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Editorial: Thumbs up to a Marine mom, an inventive product, a fast-growing sport and dance champs

When Marine mom Dawn Geigan heard about United States soldiers in Afghanistan living in dreadful conditions, she felt a call to help. She'd heard that our

THUMBS UP: Dawn Geigan, whose son is in the U.S. Marine Corps, noted that some soldiers overseas were sleeping on the ground with rocks as pillows, so she sent a package filled with personal care items. And then another. And another. And some friends began sending packages, too. And her little endeavor began to grow. Ravens Roost 115 got involved. So did Girl Scout Troop 28259. And others. It has turned into the We've Got Your Back Care Package Project. They held a packing party on July 5. It took them four hours — assembly line style — to pack up 46 boxes of items to send. "Everyone jumped right in and took a task," Geigan told us, noting that Carol and Calli Mastrangelo put together boxes while Deanna Utermahlen, Janet Beckelhimer and herself filled them, while Celeste Brown filled out customs forms for every box and Jackie Day addressed them. They also got some help from the Westminster post office. And, the day they shipped the boxes, they even got an unexpected and generous donation from a stranger to help defray the cost of $17 to $18 per box. Geigan said they plan to send more items, probably in late August or early September.

Local fans of Court Grabbers will have to tune in to ABC's new show "Steve Harvey's Funderdome" on Sunday night, July 23, to see if the product designed to

THUMBS UP: An invention that's already been put to use by local basketball players will be seen on ABC on Sunday night, when Court Grabbers goes against another product for the chance to win $20,000 on "Steve Harvey's Funderdome." Court Grabbers help athletes maintain traction. They clip onto a player's shoes and can be used hands-free to prevent slipping on a court. Inventor Steve McLaughlin made his pitch to the audience during the taping of the show last fall. He isn't allowed to say whether Court Grabbers got the funding, but he said the national exposure is a huge victory in itself. Court Grabbers is new to most of America, but not this county. Dave Pruitt and Justin King are both Carroll investors who sit on the board of the company and McLauglin told us, "Carroll was one of our first test areas, and is one of our best programs." Court Grabbers are the only on-court traction product authorized by the NCAA and the National Federation of State High School Associations, according to Pruitt. Many in Carroll will likely be rooting for Court Grabbers on Sunday (and hoping Harvey doesn't flub the announcement of the winner).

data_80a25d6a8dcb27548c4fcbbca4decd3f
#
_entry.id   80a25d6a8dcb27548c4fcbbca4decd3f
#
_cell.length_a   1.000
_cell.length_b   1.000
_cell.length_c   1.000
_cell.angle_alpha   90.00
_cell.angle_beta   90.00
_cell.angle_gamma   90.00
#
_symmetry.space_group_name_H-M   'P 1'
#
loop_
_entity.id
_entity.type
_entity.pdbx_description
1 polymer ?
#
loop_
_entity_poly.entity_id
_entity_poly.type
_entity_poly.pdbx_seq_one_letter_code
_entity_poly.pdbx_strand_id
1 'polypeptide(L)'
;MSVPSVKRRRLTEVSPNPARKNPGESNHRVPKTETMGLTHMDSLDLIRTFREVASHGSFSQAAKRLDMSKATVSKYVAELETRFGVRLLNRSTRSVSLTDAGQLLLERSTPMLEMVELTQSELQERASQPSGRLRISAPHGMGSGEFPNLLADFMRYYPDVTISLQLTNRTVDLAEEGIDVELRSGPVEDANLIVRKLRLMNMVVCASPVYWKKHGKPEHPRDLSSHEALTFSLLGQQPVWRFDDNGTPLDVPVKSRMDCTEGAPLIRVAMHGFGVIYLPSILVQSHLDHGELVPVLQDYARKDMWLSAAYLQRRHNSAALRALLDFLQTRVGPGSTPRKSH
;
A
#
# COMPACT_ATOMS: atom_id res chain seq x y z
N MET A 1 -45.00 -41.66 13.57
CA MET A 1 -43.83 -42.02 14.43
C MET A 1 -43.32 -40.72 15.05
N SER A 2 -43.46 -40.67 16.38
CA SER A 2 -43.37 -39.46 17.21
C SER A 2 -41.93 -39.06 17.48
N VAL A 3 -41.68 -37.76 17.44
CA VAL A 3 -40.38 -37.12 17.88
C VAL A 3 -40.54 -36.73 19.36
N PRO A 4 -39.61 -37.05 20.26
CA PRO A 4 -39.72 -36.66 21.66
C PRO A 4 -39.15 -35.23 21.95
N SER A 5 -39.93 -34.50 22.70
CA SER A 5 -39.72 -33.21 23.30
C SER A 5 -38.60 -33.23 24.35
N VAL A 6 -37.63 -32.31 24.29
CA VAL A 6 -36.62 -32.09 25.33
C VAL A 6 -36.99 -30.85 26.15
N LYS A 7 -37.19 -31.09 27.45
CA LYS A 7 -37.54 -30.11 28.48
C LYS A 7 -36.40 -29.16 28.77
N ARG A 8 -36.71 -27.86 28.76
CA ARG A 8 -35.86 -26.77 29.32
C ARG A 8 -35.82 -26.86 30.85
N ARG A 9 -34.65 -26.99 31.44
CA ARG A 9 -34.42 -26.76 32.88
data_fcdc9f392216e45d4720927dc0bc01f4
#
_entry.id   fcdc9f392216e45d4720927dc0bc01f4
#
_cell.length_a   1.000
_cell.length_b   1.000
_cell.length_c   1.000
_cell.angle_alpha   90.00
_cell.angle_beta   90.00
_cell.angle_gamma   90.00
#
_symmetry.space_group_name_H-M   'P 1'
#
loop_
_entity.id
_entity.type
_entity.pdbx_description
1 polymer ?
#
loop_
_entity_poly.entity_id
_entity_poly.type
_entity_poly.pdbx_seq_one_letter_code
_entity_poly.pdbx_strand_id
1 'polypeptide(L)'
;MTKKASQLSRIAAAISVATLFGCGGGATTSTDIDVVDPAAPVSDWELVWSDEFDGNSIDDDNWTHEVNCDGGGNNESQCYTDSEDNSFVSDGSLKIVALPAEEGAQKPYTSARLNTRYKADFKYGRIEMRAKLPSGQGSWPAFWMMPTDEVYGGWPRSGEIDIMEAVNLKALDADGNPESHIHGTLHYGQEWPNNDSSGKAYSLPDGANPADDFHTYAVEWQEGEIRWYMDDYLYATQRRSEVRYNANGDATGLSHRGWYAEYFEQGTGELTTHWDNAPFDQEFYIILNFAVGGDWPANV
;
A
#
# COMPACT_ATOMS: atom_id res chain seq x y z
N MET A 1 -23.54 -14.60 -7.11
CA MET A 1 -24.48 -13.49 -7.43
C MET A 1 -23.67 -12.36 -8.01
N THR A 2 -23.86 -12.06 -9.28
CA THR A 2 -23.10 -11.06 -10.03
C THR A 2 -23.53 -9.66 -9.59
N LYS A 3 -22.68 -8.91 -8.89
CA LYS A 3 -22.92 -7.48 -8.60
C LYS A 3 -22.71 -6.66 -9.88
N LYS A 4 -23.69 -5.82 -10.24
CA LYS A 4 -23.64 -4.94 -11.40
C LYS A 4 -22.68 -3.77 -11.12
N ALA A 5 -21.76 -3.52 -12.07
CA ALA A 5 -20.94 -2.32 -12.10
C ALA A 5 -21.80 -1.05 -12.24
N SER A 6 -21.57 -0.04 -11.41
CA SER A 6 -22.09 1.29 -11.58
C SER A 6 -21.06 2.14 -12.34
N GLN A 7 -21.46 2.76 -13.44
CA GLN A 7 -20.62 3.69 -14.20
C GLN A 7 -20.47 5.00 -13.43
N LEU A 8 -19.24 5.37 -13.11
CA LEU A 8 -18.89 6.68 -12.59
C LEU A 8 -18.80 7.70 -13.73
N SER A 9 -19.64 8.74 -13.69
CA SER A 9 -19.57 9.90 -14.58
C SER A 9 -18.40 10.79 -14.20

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— A former Taneytown resident who hones his game in Eldersburg brought home gold after he traveled to Birmingham, Alabama, to play pickleball with his doubles

THUMBS UP: Some athletes at the South Carroll Senior and Community Center may have discovered a Fountain of Youth of sorts in the largely obscure but fast-growing sport of pickleball. Upward of 30 seniors play on the center's three courts every weekday morning. Mondays, Wednesdays and Fridays are for beginning and intermediate players, while Tuesdays and Thursdays are reserved for advanced competitors. One such competitor is Tom Henry, a 70-year-old former Taneytown resident who recently partnered with Jerry Clark, of Gaithersburg, to win the doubles championship for the 70-74 age division at the National Senior Games in Birmingham, Alabama. They rallied to beat a New York pair in the final. Clark credits pickleball — an American game invented in the 1960s that combines elements of tennis, badminton and ping-pong — for helping him to stay young. "It allows people to regain the athletic competitiveness that they've had for years," he told us. "It puts a lot of youth in your step again when you feel that you can compete at a pretty high level."

The company recently competed in New Jersey in a World Of Dance competition, and, despite being the only 18 and younger company, won.

THUMBS UP: Savage Dance, a studio in Eldersburg, recently won the upper division of the World of Dance competition in New Jersey. Studio owner Nichole Savage said they heard about the competition from one of their choreographers, Dez Soliven, who taught the company the choreography a few weeks before they performed. Savage said she just wanted her dancers, who ranged in age from 8 to 18, to gain some experience as they were competing against adult groups. When Savage Dance was announced as the winner, Savage said she was "shocked." "It was quite humbling that a little community from Carroll County can go to New Jersey, New York and beat crews that are three-time champions," she told us. They followed that up by competing in the Dance Awards in Orlando, Florida, from July 9-15, finishing in the top five in their division. The studio has been operating for 15 years, but in the past five years, Savage said she moved the studio to focus more on the commercial industry to help the dancers prepare for professional dance careers.



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